May 2021 Sightings

Posted by Emily on Fri June 18, 2021 in Sightings Report.

Although the weather may have taken a predictable, wintry turn, the animals remain as unpredictable and exciting as ever. May was a month filled with plentiful lions, charismatic African wild dogs and a surprising bounty of chameleons! Keep reading to find out exactly which characters have been delighting our guests this month.

The chilly winter mornings have finally settled in and our early morning safaris now have the added luxury of toasty hot water bottles tucked underneath our game drive blankets. Nothing stops us from heading out early enough to capture the bush as she comes alive in that perfect golden light! After all, sunrise is when you have the best chance of hearing lion and leopard calling and seeing them still active before they settle into their daily slumber. 


The River pride continue to thrill with regular appearances of the females and cubs as well as a sporadic sightings of Hosi and Socha this month. 3 of the 4 eldest juveniles - now coming up for around 22 months - have spent the majority of their time away from the main pride, with just a few females for company. It is thought the mothers are preparing these youngsters for their impending journey into adulthood. The males will be departing this year to become nomadic - the most dangerous time in a male lion’s life where they must both fend for themselves and avoid conflict with other lions - whereas the lone female will hopefully remain with her mother and aunties, becoming a vital part of the pride.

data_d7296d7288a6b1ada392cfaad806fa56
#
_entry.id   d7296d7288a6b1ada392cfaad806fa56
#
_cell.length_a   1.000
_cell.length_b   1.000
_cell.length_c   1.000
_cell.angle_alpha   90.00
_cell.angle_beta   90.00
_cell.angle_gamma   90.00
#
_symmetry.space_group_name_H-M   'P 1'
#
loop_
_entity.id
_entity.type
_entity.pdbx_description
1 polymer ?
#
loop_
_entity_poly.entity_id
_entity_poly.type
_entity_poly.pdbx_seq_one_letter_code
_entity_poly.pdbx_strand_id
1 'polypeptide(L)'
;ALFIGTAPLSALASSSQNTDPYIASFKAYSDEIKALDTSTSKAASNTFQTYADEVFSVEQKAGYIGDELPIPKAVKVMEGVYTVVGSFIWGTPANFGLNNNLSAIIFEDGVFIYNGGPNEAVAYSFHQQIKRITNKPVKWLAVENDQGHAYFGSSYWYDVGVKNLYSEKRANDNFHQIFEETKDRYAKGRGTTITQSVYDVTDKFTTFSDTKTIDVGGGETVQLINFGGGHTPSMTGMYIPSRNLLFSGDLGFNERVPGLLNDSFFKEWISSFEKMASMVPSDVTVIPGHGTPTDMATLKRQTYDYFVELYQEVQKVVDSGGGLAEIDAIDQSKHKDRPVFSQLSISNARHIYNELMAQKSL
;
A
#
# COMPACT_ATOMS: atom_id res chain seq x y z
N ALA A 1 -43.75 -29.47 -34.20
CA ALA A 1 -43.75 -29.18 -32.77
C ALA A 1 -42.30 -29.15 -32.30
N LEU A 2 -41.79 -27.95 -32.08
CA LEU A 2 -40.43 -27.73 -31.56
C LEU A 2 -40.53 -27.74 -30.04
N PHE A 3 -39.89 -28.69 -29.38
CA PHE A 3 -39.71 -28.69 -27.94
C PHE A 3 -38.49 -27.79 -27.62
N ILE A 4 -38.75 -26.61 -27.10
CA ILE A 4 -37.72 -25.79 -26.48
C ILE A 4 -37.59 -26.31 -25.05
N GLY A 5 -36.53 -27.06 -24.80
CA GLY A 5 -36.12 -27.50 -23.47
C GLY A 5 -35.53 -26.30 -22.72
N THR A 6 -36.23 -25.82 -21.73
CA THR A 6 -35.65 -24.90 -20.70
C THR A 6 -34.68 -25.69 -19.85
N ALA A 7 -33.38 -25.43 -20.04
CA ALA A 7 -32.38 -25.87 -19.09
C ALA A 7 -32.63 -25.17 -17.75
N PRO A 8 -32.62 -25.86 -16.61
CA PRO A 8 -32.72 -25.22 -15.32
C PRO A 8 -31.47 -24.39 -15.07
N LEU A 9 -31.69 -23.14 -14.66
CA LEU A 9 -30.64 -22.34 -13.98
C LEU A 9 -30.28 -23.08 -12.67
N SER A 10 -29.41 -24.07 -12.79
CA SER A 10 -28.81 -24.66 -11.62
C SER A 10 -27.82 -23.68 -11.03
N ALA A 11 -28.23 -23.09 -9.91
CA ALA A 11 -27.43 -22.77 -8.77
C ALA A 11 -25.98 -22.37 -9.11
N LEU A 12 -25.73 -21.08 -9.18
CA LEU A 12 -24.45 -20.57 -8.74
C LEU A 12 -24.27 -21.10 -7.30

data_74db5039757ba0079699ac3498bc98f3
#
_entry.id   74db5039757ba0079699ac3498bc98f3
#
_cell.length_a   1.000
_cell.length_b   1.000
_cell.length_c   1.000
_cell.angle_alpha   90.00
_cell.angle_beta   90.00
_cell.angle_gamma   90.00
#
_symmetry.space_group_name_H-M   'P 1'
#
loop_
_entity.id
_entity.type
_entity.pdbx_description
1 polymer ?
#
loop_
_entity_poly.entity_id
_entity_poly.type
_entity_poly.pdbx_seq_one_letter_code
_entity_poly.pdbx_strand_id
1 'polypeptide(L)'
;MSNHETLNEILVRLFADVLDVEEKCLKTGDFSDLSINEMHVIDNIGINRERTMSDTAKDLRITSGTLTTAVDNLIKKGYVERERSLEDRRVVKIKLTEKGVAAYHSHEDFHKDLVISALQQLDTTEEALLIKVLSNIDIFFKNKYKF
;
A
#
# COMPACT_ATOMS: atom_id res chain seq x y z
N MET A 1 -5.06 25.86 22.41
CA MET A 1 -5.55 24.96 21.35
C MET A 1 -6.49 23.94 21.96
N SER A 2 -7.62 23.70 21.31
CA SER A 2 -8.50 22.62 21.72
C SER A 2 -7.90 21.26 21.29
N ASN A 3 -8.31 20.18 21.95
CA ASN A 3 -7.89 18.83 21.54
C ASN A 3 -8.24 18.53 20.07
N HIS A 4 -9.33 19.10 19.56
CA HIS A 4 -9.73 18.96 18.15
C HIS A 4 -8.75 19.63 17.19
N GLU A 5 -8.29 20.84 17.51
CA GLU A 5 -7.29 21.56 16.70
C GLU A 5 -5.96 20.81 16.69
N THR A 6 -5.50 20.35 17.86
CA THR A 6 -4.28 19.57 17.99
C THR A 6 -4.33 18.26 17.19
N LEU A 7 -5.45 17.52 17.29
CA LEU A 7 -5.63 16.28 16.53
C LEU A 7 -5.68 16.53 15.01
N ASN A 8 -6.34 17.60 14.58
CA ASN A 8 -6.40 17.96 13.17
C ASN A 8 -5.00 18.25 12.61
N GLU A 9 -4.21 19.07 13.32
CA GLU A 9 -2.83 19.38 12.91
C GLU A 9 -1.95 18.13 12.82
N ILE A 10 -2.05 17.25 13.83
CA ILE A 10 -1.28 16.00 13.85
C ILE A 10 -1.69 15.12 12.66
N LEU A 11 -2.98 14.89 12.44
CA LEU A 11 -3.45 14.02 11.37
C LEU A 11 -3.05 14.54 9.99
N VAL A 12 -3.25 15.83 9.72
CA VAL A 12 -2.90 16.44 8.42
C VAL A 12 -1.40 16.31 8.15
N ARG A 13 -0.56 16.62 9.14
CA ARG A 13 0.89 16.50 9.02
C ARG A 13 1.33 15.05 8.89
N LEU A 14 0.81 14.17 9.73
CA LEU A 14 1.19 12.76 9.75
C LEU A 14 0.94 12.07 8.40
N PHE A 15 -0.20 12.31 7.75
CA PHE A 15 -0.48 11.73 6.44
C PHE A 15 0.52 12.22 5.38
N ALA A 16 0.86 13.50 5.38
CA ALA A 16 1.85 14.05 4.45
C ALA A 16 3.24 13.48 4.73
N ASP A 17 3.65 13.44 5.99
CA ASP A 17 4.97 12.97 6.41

On one particular morning, the pride were discovered just after sunrise and we spent an incredible couple of hours with them as they searched for unsuspecting prey. They passed through ridges and valleys as we diligently followed, eventually popping out at the KD bridge where the little ones had to learn quickly what it means to be a member of the “River pride” with a rather watery crossing! Soon after, an adult female made a tense attempt on a waterbuck, missing out at the last minute. Defeated and feeling the sun’s warmth rising, the pride crossed the river once more to take refuge in a grassy thicket. The next afternoon, however, their hungry bellies were finally satiated as a different young waterbuck was taken and quickly devoured, with our wide-eyed guests getting a front row seat to the feeding frenzy!

A River pride cub checks directions to camp!


The Pale Male was a regular feature again this month, kicking May off in style after being spotted with an impala kill in an iconic rock fig tree. It is always interesting to note the change in prey habits of predators throughout the year. As the most common mammal in the Kruger, impala are on the menu for almost every medium to large predator in the bush. From April through June, the rams are competing for mating rights in what is known as the rutting season. Distracted, often in poor condition and cast out alone, the rams are extra vulnerable and become the main focus for every predator, as was the case here. Females Saseka and Manzi, as well as an exciting sighting of an unknown female - described below - rounded up our leopard sightings for May.

The Pale Male taking a drink at a local dam

African Wild Dogs